Ms Ayesha Malik, Deputy Director at the Research Society of International Law, shared her perspective through the lens of international law. She asserted that Israel’s claims of reoccupation since 2005 have not been valid as they maintain significant control over Palestine. Control does not necessarily require military presence. She added that the right of self-defence does not apply to occupiers, but rather to the oppressed who actually own the land. The speaker also addressed the war crimes, specifically highlighting the potential use of starvation as a method of warfare, while also mentioning statements from Israeli officials indicating the intent to restrict essential resources. Discussing the targeting of refugee camps and civilian areas, she raised questions about the proportionality of military actions. While emphasising the need for accountability, both through the International Criminal Court (ICC) and universal jurisdiction, she also encouraged the submission of evidence, especially through the relevant website. She touched upon the importance of advisory opinion from the International Court of Justice (ICJ), citing previous opinions on the construction of the wall in occupied Palestinian territories. The speaker highlighted new advisory opinion on whether an apartheid regime exists in Israel and if the prolonged occupation violates Palestinian rights, viewing it as a potential legal victory for Palestinians. She said that despite challenges international law can still play a crucial role in seeking justice.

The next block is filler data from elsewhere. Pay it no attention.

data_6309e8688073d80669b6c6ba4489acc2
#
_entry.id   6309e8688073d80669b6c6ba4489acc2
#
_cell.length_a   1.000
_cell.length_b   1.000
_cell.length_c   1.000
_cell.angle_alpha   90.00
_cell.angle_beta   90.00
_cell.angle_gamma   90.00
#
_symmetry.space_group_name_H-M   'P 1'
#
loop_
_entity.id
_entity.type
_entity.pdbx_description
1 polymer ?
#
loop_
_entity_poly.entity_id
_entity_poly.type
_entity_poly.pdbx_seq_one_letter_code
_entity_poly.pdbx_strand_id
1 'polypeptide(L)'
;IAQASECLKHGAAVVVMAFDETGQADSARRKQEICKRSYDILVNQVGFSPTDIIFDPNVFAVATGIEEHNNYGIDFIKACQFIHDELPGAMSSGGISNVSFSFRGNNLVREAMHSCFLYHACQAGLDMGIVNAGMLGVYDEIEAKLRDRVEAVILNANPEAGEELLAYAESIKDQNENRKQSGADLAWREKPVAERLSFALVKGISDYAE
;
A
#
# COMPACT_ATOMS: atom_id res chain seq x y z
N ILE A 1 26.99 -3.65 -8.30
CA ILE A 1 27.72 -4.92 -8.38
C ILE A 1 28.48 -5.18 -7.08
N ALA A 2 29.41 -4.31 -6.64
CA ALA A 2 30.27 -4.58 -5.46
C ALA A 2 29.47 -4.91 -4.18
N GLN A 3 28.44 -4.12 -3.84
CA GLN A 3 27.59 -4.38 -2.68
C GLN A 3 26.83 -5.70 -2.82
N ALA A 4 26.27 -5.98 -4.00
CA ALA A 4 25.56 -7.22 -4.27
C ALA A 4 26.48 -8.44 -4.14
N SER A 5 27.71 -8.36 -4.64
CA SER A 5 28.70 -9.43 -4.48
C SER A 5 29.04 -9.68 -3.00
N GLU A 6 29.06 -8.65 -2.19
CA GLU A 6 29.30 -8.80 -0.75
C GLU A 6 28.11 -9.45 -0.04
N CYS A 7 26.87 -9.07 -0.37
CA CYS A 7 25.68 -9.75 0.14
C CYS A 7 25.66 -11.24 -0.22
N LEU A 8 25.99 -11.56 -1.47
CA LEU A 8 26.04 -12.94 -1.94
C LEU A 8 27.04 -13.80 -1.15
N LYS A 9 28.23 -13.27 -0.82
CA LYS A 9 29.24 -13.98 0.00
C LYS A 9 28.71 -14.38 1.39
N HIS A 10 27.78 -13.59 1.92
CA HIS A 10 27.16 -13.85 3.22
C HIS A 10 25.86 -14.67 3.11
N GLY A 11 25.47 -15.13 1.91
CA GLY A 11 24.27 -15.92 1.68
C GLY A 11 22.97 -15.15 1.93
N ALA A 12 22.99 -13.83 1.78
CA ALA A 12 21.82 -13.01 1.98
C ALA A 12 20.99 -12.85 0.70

Dr Mukesh Kapila, Professor Emeritus of Global Health & Humanitarian Affairs at the University of Manchester, focused on the role of advocacy and solidarity movements. He discussed the part of the Palestinian diaspora in global solidarity for the Palestinian cause. The esteemed speaker highlighted that Palestinians are dispersed around the world due to generations of dispossession and dislocation. He pointed out that while solidarity movements are important, they face challenges in making a significant impact due to geopolitical and security considerations. Dr Kapila underscored the significance of a clear and unified message to effectively communicate the Palestinian cause to a global audience. Additionally, solidarity movements were urged to unite with other movements worldwide that are advocating against injustices. The speaker stressed the need for smart and strategic advocacy with strong leadership ideally from among the Palestinian voices. The presentation concluded by emphasising that while legal arguments are important, transforming the world through solidarity efforts is crucial for a just solution to the Palestinian question.